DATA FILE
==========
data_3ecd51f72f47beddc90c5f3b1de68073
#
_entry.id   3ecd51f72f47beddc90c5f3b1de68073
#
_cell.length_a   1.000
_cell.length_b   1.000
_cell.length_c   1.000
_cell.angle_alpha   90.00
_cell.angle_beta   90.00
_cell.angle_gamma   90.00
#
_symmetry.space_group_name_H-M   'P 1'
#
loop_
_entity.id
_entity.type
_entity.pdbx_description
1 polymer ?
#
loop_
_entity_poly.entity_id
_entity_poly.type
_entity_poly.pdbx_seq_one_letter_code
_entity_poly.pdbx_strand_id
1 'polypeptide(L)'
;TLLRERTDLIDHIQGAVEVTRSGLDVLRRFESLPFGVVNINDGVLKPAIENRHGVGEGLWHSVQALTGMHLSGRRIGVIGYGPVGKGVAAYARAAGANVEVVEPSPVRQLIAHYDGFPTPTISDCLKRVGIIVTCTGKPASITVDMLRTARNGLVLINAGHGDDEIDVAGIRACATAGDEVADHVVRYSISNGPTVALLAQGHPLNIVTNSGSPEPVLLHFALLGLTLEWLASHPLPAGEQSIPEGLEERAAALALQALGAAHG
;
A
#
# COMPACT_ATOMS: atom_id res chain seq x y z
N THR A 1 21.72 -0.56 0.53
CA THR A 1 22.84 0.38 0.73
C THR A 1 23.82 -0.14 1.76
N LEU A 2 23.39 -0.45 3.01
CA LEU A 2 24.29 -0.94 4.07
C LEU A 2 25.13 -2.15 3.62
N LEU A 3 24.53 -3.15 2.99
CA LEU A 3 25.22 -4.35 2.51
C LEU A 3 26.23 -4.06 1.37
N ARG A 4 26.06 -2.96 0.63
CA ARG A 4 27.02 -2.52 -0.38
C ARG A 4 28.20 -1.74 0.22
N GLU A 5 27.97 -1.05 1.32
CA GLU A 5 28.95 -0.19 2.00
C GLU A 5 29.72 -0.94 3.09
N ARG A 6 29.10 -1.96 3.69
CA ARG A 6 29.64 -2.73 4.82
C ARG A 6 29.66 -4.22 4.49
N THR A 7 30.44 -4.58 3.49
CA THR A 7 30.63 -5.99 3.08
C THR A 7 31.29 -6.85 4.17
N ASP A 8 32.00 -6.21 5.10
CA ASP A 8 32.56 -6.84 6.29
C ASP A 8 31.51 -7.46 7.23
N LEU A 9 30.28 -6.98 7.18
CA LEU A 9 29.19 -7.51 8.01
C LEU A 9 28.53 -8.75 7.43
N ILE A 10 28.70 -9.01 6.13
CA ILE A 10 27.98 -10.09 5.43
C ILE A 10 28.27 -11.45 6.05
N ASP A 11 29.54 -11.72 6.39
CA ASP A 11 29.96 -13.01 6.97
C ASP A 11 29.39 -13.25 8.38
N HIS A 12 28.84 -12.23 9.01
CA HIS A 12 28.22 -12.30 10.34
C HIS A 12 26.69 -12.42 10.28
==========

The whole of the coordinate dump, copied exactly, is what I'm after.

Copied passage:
data_3ecd51f72f47beddc90c5f3b1de68073
#
_entry.id   3ecd51f72f47beddc90c5f3b1de68073
#
_cell.length_a   1.000
_cell.length_b   1.000
_cell.length_c   1.000
_cell.angle_alpha   90.00
_cell.angle_beta   90.00
_cell.angle_gamma   90.00
#
_symmetry.space_group_name_H-M   'P 1'
#
loop_
_entity.id
_entity.type
_entity.pdbx_description
1 polymer ?
#
loop_
_entity_poly.entity_id
_entity_poly.type
_entity_poly.pdbx_seq_one_letter_code
_entity_poly.pdbx_strand_id
1 'polypeptide(L)'
;TLLRERTDLIDHIQGAVEVTRSGLDVLRRFESLPFGVVNINDGVLKPAIENRHGVGEGLWHSVQALTGMHLSGRRIGVIGYGPVGKGVAAYARAAGANVEVVEPSPVRQLIAHYDGFPTPTISDCLKRVGIIVTCTGKPASITVDMLRTARNGLVLINAGHGDDEIDVAGIRACATAGDEVADHVVRYSISNGPTVALLAQGHPLNIVTNSGSPEPVLLHFALLGLTLEWLASHPLPAGEQSIPEGLEERAAALALQALGAAHG
;
A
#
# COMPACT_ATOMS: atom_id res chain seq x y z
N THR A 1 21.72 -0.56 0.53
CA THR A 1 22.84 0.38 0.73
C THR A 1 23.82 -0.14 1.76
N LEU A 2 23.39 -0.45 3.01
CA LEU A 2 24.29 -0.94 4.07
C LEU A 2 25.13 -2.15 3.62
N LEU A 3 24.53 -3.15 2.99
CA LEU A 3 25.22 -4.35 2.51
C LEU A 3 26.23 -4.06 1.37
N ARG A 4 26.06 -2.96 0.63
CA ARG A 4 27.02 -2.52 -0.38
C ARG A 4 28.20 -1.74 0.22
N GLU A 5 27.97 -1.05 1.32
CA GLU A 5 28.95 -0.19 2.00
C GLU A 5 29.72 -0.94 3.09
N ARG A 6 29.10 -1.96 3.69
CA ARG A 6 29.64 -2.73 4.82
C ARG A 6 29.66 -4.22 4.49
N THR A 7 30.44 -4.58 3.49
CA THR A 7 30.63 -5.99 3.08
C THR A 7 31.29 -6.85 4.17
N ASP A 8 32.00 -6.21 5.10
CA ASP A 8 32.56 -6.84 6.29
C ASP A 8 31.51 -7.46 7.23
N LEU A 9 30.28 -6.98 7.18
CA LEU A 9 29.19 -7.51 8.01
C LEU A 9 28.53 -8.75 7.43
N ILE A 10 28.70 -9.01 6.13
CA ILE A 10 27.98 -10.09 5.43
C ILE A 10 28.27 -11.45 6.05
N ASP A 11 29.54 -11.72 6.39
CA ASP A 11 29.96 -13.01 6.97
C ASP A 11 29.39 -13.25 8.38
N HIS A 12 28.84 -12.23 9.01
CA HIS A 12 28.22 -12.30 10.34
C HIS A 12 26.69 -12.42 10.28